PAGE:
Background Acute respiratory infections (ARIs) are one of the leading causes of child mortality worldwide and contribute significant health burden for developing nations such as Bangladesh. Seeking care and prompt management is crucial to reduce disease severity and to prevent associated morbidity and mortality. Objective This study investigated the prevalence and care-seeking behaviors among under-five children in Bangladesh and identified factors associated with ARI prevalence and subsequent care-seeking behaviors. Method The present study analyzed cross-sectional data from the 2014 Bangladesh Demographic Health Survey. Bivariate analysis was performed to estimate the prevalence of ARIs and associated care-seeking. Logistic regression analysis was used to determine the influencing socio-economic and demographic predictors. A p-value of <0.05 was considered as the level of significance. Result Among 6,566 under-five children, 5.42% had experienced ARI symptoms, care being sought for 90% of affected children. Prevalence was significantly higher among children < 2 years old, and among males. Children from poorer and the poorest quintiles of households were 2.40 (95% CI = 1.12, 5.15) and 2.36 (95% CI = 1.06, 5.24) times more likely to suffer from ARIs compared to the wealthiest group. Seeking care was significantly higher among female children (AOR = 2.19, 95% CI = 0.94, 5.12). The likelihood of seeking care was less for children belonging to the poorest quintile compared to the richest (AOR = 0.03, 95% CI = 0.01, 0.55). Seeking care from untrained providers was 3.74 more likely among rural residents compared to urban (RRR = 3.74, 95% CI = 1.10, 12.77). Conclusion ARIs continue to contribute high disease burden among under-five children in Bangladesh lacking of appropriate care-seeking behavior. Various factors, such as age and sex of the children, wealth index, the education of the mother, and household lifestyle factors were significantly associated with ARI prevalence and care-seeking behaviors. In addition to public-private actions to increase service accessibility for poorer households, equitable and efficient service distribution and interventions targeting households with low socio-economic status and lower education level, are recommended.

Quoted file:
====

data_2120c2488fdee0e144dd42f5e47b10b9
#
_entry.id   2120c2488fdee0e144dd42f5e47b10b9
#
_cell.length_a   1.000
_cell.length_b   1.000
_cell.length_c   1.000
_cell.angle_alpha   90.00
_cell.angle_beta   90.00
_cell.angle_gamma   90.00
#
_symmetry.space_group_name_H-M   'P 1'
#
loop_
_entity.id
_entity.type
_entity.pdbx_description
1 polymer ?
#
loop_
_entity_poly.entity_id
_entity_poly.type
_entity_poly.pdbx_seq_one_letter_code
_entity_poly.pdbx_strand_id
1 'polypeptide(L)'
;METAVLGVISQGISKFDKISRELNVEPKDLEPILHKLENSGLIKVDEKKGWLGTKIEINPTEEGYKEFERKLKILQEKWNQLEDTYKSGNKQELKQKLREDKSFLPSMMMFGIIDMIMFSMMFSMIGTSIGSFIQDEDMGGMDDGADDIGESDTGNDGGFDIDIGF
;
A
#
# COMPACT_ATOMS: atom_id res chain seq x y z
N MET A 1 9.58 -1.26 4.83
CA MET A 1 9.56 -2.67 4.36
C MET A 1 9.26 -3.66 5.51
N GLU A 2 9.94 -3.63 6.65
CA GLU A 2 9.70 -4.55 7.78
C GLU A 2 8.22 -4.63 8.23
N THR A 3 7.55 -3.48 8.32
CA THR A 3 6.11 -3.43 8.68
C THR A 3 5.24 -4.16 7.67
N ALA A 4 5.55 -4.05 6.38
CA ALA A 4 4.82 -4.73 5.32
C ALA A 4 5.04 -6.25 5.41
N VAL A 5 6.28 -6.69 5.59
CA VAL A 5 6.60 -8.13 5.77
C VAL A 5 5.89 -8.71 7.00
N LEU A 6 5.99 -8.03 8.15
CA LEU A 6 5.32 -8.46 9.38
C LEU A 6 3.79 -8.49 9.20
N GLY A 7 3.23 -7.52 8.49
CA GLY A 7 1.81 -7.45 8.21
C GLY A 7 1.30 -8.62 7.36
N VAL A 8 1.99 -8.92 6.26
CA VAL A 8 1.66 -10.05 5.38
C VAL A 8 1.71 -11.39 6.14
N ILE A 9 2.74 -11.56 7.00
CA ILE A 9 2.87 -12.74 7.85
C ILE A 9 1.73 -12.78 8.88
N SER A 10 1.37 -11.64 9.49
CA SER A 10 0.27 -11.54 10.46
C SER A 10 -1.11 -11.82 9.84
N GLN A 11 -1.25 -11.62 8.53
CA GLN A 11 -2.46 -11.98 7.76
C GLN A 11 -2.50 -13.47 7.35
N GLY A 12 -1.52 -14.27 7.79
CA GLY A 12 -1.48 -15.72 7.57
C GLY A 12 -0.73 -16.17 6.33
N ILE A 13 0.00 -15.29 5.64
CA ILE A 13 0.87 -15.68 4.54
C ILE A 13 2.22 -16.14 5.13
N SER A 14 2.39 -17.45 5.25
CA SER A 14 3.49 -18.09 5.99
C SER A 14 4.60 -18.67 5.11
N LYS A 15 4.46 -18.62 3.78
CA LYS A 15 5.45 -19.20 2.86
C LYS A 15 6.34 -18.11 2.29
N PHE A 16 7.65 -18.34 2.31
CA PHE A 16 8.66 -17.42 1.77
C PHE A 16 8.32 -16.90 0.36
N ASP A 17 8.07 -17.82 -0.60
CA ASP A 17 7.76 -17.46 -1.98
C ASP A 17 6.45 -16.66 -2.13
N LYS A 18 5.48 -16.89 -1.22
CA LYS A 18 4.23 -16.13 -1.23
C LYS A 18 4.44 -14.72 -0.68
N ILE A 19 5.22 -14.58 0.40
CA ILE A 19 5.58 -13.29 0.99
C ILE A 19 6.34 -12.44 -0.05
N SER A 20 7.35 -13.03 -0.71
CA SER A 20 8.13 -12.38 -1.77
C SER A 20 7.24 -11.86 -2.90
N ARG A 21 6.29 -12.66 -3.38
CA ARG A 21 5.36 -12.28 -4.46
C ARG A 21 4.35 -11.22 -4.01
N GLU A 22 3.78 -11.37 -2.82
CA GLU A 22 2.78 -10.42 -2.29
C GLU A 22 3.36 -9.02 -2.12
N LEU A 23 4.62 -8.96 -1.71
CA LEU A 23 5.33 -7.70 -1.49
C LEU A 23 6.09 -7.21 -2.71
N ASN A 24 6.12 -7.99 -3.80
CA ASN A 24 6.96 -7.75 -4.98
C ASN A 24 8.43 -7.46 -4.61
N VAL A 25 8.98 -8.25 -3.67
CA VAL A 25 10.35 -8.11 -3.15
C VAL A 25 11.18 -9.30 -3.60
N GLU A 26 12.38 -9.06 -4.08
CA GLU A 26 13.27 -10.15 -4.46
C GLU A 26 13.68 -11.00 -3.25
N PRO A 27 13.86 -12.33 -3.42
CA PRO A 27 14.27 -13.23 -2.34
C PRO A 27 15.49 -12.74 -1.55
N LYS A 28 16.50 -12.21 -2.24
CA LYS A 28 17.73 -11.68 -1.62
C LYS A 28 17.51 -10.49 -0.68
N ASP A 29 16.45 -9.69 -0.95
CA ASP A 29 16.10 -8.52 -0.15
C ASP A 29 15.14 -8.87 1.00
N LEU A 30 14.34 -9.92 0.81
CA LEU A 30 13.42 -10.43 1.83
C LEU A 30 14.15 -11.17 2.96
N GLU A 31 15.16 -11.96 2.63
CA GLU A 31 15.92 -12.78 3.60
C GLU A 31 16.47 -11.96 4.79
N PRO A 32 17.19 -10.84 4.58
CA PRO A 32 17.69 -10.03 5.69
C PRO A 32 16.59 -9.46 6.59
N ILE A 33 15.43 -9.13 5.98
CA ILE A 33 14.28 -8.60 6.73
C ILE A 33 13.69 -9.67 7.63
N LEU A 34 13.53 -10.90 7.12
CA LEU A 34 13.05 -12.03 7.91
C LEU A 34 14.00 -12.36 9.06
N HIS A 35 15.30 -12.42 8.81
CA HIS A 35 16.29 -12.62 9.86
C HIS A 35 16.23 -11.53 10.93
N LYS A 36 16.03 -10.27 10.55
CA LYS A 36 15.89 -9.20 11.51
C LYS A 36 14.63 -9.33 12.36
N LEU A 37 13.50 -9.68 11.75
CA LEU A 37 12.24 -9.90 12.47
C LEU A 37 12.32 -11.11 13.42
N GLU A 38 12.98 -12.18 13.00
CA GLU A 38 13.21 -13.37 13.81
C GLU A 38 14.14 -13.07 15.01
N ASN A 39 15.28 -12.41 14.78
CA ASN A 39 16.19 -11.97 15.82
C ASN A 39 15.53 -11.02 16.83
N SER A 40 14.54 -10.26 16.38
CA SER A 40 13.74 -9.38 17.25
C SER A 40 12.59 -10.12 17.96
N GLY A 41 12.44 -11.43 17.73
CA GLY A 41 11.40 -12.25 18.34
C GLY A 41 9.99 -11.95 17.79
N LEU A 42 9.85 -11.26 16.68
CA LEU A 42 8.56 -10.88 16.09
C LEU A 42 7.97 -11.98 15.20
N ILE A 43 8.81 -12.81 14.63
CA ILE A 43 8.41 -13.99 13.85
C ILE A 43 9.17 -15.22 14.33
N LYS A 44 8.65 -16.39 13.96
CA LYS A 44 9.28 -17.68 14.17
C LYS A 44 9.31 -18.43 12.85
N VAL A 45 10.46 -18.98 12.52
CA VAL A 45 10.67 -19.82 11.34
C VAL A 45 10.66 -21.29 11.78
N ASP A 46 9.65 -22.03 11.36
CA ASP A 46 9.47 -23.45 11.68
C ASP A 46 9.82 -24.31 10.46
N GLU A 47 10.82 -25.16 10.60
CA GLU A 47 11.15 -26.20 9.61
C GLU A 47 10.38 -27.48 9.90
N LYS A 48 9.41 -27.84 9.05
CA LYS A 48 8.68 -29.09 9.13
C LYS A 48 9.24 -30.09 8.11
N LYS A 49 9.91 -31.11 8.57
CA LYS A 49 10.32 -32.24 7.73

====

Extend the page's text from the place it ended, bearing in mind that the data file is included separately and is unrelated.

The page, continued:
- acute respiratory infections
- care-seeking behaviors